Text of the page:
Private eyes are watching you!
An interactive theater experience will turn visitors to the Brooklyn Museum into secret agents, teaching them the ins and outs of surveillance as they creep among the antiquities of the museum’s Egyptian Wing. But it is not all fun and games: “Top Secret International,” which debuts on Jan. 5, is designed to showcase the horror of having the government see your every move — something anyone on the Internet has already experienced, said one of the show’s creators.
“You’re part of it and that reflects the situation we are in — you can’t step out of it,” said Helgard Haug, who created the show along with two other members of the German collective Rimini Protokoll. “You can’t deny it and you can’t get out of it, and that’s something that people really experience.”
Each participant in the show will receive a small “notebook” that contains a hidden smartphone, which will track their movements and download important files. They will also strap on earphones, which will play excerpts of interviews about the benefits and dangers of surveillance from members of the National Security Agency, the Israeli ambassador, and whistle-blowers concerned about privacy. Haug and the rest of her team collected these interviews especially for the show.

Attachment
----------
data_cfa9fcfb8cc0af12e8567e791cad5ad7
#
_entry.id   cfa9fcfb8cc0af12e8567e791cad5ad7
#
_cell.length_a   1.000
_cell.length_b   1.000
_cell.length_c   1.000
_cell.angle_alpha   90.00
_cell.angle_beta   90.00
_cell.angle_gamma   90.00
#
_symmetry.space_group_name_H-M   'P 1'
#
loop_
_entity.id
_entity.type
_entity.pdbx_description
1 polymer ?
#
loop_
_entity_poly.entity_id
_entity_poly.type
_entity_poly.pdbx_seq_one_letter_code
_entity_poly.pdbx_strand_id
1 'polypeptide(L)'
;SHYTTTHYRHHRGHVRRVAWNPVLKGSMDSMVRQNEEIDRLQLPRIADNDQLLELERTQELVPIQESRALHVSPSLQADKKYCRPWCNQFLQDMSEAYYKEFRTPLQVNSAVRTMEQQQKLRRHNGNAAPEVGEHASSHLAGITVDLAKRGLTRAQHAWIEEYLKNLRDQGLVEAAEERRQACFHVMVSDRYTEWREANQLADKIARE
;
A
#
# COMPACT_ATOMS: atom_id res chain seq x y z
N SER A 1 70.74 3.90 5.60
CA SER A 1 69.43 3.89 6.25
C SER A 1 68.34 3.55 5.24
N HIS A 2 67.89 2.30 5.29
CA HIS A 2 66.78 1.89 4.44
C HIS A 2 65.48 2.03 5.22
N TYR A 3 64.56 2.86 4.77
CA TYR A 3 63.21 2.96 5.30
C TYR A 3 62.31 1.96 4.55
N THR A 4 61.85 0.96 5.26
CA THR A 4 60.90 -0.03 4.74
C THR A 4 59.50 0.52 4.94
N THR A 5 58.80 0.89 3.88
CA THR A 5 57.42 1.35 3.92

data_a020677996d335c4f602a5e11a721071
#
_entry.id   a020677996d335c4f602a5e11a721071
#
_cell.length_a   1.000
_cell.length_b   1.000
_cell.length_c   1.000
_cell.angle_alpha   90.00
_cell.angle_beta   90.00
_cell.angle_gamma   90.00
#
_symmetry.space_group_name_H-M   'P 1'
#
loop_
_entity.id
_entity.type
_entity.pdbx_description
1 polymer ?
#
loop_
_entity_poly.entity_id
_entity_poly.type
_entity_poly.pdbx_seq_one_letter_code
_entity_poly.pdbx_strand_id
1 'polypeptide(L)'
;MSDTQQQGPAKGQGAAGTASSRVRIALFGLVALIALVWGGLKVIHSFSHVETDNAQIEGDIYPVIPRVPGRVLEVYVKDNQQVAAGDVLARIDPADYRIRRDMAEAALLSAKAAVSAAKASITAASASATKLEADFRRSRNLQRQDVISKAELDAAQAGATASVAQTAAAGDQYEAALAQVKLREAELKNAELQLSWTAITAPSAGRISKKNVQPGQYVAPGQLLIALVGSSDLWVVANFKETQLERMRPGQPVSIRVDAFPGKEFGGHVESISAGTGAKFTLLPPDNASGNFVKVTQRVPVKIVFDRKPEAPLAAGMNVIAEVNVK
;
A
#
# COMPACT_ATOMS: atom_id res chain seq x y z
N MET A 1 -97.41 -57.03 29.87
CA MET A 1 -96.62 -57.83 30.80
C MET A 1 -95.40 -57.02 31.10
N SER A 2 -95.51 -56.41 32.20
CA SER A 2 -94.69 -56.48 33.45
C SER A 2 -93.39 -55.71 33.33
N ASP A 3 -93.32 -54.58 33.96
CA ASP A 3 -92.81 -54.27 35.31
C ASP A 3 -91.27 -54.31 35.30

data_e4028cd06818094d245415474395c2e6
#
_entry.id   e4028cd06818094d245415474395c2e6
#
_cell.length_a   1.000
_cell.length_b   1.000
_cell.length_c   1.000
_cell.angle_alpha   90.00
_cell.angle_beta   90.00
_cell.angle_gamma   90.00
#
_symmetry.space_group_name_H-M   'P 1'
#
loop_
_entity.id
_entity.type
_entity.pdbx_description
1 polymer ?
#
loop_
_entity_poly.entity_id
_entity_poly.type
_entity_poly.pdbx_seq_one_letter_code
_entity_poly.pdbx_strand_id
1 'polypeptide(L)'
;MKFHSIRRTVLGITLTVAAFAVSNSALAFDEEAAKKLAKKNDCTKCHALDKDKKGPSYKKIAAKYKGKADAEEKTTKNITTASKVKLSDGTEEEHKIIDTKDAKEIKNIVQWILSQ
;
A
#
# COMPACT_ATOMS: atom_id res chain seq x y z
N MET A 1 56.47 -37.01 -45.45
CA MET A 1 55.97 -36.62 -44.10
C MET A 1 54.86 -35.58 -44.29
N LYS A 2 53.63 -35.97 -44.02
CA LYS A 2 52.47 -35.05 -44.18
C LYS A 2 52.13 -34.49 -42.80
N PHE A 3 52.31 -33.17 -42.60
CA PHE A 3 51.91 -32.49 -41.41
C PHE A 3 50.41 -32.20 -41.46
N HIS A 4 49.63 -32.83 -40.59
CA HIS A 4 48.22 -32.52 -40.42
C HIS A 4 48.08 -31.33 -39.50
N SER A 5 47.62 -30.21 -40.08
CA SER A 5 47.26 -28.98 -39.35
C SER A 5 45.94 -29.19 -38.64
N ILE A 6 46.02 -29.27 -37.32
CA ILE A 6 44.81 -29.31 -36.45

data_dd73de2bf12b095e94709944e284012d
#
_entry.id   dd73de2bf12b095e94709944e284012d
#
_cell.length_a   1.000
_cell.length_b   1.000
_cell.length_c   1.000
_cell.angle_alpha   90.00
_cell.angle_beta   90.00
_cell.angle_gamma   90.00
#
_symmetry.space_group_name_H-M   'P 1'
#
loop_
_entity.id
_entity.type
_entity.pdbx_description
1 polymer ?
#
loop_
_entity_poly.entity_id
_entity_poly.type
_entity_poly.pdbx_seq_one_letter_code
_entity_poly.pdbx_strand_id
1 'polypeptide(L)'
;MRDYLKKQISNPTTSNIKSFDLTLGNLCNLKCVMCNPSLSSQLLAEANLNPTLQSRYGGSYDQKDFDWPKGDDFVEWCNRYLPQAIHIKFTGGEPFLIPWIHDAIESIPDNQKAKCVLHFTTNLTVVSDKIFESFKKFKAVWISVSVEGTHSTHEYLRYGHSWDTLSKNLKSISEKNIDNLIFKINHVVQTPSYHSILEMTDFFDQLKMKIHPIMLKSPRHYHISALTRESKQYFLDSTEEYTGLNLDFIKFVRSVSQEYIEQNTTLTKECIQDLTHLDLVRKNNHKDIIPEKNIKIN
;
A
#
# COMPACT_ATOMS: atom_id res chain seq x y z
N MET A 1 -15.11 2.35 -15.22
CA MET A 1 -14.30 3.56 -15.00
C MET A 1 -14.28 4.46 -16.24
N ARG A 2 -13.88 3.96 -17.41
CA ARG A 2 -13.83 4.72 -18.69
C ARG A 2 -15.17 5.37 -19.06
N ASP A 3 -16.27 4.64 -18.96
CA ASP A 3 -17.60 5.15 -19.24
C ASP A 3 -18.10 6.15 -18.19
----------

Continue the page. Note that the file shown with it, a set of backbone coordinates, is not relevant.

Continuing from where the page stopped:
As guests progress through the 90-minute game, various secret missions will appear on their disguised smartphones. For instance, a guest might have to establish a special signal in order to connect with a fellow spy and receive an important file. Another mission will synchronize the players to create a flash mob-like moment, according to Helgard.
Participants in the game will be mixed with regular museum patrons, adding an extra challenge to the missions, said Haug.
“There’s a normal visitor group as well,” she said. “There’s many people around and you don’t know who is an actor and who happens to be there.”
At the end of the show, each spy will receive a report of their activity, as recorded by their all-seeing electronic devices. There is no prize for completing the mission, but Haug hopes the experience will lead to more conversations about the practice — and the necessity — of collecting intelligence.
“There’s no easy solution, we can’t say let’s disconnect, let’s close intelligence,” she said. “If we close CIA, though it’s the wish of some people, you can’t do it.”
“Top Secret International (State 1)” at Brooklyn Museum (200 Eastern Pkwy. at Washington Avenue in Prospect Heights). Jan. 5–8 and 11–15, every 30 minutes from 1–4 pm (4–7 pm on Thursdays). $25.